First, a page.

All entries for Wednesday 01 February 2012

February 01, 2012

First Entry on Leading a Group Project

Workshop tutor: Mary Sage

Date: 31-Jan-2012

Introduction

In this workshop I saw a return of some familiar faces working towards completing the portfolio award and some new. It began with a discussion on what we consider defines a project and the factors needed for a successful group project. Ideas included:

  • Leadership
  • Communication via relevant technology
  • Co-ordination/organisation/delegation
  • Commitment/motivation
  • Mutual respect/responsibility

Many of which were also relevant to similar workshops such as working in a team.

From this we then moved on to what we understood by the term leadership and what makes a good project leader? This raised a lot of interesting debate and discussion from which introduced us to Lewin's 3 leadership styles.

  1. Authoritarian - autocratic
  2. Participative - democratic
  3. Delegative - Laissez-faire

Each of these leadership styles has their respective advantages and disadvantages and the main thing I gained from this was to considered their importance as part of a continuum. Democracy of course has advantages, bringing more perspectives, understanding and experience to decision making but sometimes it is necessary for a leader to be authoritarian - in order to move projects forward and remove compromise and conflict.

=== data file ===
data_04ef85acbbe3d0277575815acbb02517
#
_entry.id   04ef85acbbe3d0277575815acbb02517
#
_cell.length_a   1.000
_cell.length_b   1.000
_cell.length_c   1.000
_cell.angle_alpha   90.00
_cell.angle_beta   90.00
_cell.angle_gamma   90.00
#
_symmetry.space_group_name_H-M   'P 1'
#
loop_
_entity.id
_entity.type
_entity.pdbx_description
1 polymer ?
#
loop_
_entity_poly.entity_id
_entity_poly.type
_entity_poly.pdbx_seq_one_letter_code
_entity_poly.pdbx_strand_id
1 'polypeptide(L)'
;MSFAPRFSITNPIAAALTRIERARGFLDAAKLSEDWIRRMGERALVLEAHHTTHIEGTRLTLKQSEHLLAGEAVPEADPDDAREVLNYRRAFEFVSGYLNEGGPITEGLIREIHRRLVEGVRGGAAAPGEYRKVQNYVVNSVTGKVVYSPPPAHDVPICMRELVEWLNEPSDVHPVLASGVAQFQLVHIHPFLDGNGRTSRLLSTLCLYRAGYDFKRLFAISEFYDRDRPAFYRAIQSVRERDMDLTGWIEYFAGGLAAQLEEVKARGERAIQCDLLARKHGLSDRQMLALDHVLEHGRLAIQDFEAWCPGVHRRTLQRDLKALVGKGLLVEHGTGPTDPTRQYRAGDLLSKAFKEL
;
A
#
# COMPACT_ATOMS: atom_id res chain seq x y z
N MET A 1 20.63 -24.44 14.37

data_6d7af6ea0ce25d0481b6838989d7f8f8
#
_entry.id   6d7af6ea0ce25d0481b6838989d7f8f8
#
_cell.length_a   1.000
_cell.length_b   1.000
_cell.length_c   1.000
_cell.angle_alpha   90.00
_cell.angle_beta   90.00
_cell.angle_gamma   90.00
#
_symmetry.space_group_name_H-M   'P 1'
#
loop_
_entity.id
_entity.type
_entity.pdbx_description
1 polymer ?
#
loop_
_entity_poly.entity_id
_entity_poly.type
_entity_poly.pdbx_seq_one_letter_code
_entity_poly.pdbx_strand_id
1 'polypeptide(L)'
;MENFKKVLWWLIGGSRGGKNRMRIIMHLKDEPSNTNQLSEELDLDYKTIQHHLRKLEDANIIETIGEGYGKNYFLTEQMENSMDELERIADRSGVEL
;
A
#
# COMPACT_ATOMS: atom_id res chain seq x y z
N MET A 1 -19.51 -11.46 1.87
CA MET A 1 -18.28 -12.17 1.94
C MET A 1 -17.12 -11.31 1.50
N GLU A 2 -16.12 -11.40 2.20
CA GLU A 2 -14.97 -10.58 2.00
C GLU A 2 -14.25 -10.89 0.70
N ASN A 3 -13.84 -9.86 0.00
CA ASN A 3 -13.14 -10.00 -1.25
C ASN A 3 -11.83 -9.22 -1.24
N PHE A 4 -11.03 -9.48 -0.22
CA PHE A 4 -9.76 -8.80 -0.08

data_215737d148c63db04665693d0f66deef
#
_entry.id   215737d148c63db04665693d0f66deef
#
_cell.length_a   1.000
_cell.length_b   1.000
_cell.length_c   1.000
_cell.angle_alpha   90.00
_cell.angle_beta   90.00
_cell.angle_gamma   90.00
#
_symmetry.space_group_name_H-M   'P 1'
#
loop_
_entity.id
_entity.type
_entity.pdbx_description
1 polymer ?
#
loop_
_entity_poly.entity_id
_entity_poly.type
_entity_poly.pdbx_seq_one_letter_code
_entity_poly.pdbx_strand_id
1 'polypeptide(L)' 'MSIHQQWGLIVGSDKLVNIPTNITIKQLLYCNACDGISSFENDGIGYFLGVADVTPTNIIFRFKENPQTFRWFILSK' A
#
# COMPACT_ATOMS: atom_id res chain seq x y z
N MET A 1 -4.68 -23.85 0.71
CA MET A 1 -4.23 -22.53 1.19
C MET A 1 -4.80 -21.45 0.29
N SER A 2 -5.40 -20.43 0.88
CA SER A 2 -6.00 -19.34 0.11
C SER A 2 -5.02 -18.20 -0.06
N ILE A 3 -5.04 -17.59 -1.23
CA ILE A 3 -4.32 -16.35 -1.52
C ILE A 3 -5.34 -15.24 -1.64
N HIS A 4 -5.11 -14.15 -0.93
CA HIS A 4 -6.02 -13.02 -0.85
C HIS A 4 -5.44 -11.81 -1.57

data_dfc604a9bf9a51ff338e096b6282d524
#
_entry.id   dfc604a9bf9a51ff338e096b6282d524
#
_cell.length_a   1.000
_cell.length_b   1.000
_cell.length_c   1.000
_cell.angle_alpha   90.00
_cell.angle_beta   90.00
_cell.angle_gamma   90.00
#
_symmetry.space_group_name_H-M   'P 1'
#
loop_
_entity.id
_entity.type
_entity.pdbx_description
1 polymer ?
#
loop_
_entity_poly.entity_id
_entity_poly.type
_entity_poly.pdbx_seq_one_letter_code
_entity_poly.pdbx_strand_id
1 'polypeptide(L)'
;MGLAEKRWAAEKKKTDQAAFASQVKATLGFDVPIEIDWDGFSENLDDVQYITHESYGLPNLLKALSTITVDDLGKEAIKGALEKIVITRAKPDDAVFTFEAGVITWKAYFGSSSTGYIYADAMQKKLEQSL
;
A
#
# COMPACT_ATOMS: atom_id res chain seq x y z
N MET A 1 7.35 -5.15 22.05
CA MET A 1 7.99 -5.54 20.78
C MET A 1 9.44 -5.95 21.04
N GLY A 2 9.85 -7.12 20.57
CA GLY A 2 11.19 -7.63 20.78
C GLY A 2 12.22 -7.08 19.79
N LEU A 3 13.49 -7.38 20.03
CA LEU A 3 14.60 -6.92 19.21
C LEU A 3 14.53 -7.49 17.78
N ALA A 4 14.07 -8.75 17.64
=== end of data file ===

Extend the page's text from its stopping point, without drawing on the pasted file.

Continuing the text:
Other models of leadership include Adair's action-centred leadership involving inter-related responsibilities for the task, team, individuals and Tuckman's model of group formation:

  1. Forming
  2. Storming
  3. Norming
  4. Performing

This highlighted the often neglected first stage of forming, where a group gets to know each other. Essential to improving group dynamic and efficient task delegation to members with the most appropriate skill sets.

From my past and present experiences it is often the case that groups are too eager to dive into the task and from this workshop I will take an understanding of the importance to familiarise, plan and then establish effective 'ground rules' and targets to achieve the most from my group work. Due to time restrains the use of Gantts charts to establish timescales and milestones is not always applicable to my work, nonetheless it is an important tool to bring to future extended assignments. As a result of reflection on this workshop I plan to implement the following action points:


Action Points

  1. Remember that leadership styles operate on a continuum and recognise when and where the most appropriate style is applicable and adapt accordingly.
  2. Remember to get to know group members or at least their preferred roles, experience or skill sets.
  3. Familiarise and understand the task before delegating and setting ground rules which must be achievable and realistic.

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